Aviva and ClimateCare have pioneered a way to quantify how carbon-offsetting programmes can improve people’s lives
Measuring financial data and environmental impacts has become part and parcel of the corporate social responsibility and reporting cycle, and businesses of all stripes have become well-versed in measuring and benchmarking all manner of sustainability metrics, from carbon intensity and water use to human rights issues and local economic development.
However, while it is now relatively straightforward for organisations to record social outputs, understanding what this really means – social impact – is more complex, as is the question of how companies can accurately and reliably quantify, measure, and report on these social impacts. And with the UN Sustainable Development Goals (SDGs) now in place, companies will increasingly be required to think more holistically about the value they create, not just the impact that their activities have.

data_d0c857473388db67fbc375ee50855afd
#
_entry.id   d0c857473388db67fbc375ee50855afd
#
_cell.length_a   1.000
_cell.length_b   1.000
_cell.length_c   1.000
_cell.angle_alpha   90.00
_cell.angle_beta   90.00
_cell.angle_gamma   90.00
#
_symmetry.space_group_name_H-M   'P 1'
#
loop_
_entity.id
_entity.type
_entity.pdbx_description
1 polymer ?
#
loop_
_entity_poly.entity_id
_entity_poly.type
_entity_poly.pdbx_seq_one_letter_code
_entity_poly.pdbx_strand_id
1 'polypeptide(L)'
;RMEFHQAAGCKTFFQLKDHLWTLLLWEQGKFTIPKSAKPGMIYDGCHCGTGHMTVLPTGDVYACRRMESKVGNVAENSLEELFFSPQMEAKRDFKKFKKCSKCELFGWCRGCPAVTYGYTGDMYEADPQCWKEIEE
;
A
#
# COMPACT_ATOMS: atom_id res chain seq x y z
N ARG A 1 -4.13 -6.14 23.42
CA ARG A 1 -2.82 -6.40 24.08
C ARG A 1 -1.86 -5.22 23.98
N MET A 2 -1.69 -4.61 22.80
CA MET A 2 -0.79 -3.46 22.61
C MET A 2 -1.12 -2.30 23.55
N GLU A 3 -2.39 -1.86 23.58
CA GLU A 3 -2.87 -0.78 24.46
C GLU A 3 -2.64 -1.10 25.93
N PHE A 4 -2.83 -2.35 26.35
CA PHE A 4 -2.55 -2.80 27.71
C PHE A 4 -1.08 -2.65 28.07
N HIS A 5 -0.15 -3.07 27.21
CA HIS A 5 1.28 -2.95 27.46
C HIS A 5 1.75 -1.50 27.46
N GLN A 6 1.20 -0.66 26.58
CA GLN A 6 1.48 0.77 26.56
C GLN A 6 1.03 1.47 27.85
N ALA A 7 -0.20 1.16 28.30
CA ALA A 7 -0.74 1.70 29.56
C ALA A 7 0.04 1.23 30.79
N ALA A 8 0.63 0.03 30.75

Increasingly companies are attempting, with varying levels of success, to find a solution to social impact measurement that is both meaningful and pragmatic.
In an effort to make measurement meaningful, the European Commission has proposed an approach that describes the differences between outputs (how a given activity reaches the intended beneficiaries), outcomes (the change arising in the lives of beneficiaries and others), and impacts (the extent to which that change arises from the intervention). The...